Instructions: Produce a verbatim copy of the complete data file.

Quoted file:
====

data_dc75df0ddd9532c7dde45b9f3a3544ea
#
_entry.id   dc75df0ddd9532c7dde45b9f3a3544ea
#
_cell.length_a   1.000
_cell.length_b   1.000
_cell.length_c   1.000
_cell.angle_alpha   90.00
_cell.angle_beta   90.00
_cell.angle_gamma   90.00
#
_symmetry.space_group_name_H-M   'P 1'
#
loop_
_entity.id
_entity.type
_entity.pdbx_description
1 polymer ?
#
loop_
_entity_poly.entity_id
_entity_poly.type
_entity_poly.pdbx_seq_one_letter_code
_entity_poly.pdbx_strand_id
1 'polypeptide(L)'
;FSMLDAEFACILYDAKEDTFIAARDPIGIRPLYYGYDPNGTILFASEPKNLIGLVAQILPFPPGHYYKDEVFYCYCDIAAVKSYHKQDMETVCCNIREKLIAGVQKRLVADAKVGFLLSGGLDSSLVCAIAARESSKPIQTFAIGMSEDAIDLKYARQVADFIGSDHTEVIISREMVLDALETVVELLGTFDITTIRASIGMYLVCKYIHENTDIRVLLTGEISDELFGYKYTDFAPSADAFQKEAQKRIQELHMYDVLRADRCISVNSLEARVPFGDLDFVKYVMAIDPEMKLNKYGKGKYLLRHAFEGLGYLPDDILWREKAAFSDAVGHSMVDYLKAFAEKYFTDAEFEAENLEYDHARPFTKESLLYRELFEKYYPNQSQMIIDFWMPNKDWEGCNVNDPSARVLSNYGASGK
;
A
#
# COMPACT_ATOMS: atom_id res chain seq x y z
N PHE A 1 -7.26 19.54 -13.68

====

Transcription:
data_dc75df0ddd9532c7dde45b9f3a3544ea
#
_entry.id   dc75df0ddd9532c7dde45b9f3a3544ea
#
_cell.length_a   1.000
_cell.length_b   1.000
_cell.length_c   1.000
_cell.angle_alpha   90.00
_cell.angle_beta   90.00
_cell.angle_gamma   90.00
#
_symmetry.space_group_name_H-M   'P 1'
#
loop_
_entity.id
_entity.type
_entity.pdbx_description
1 polymer ?
#
loop_
_entity_poly.entity_id
_entity_poly.type
_entity_poly.pdbx_seq_one_letter_code
_entity_poly.pdbx_strand_id
1 'polypeptide(L)'
;FSMLDAEFACILYDAKEDTFIAARDPIGIRPLYYGYDPNGTILFASEPKNLIGLVAQILPFPPGHYYKDEVFYCYCDIAAVKSYHKQDMETVCCNIREKLIAGVQKRLVADAKVGFLLSGGLDSSLVCAIAARESSKPIQTFAIGMSEDAIDLKYARQVADFIGSDHTEVIISREMVLDALETVVELLGTFDITTIRASIGMYLVCKYIHENTDIRVLLTGEISDELFGYKYTDFAPSADAFQKEAQKRIQELHMYDVLRADRCISVNSLEARVPFGDLDFVKYVMAIDPEMKLNKYGKGKYLLRHAFEGLGYLPDDILWREKAAFSDAVGHSMVDYLKAFAEKYFTDAEFEAENLEYDHARPFTKESLLYRELFEKYYPNQSQMIIDFWMPNKDWEGCNVNDPSARVLSNYGASGK
;
A
#
# COMPACT_ATOMS: atom_id res chain seq x y z
N PHE A 1 -7.26 19.54 -13.68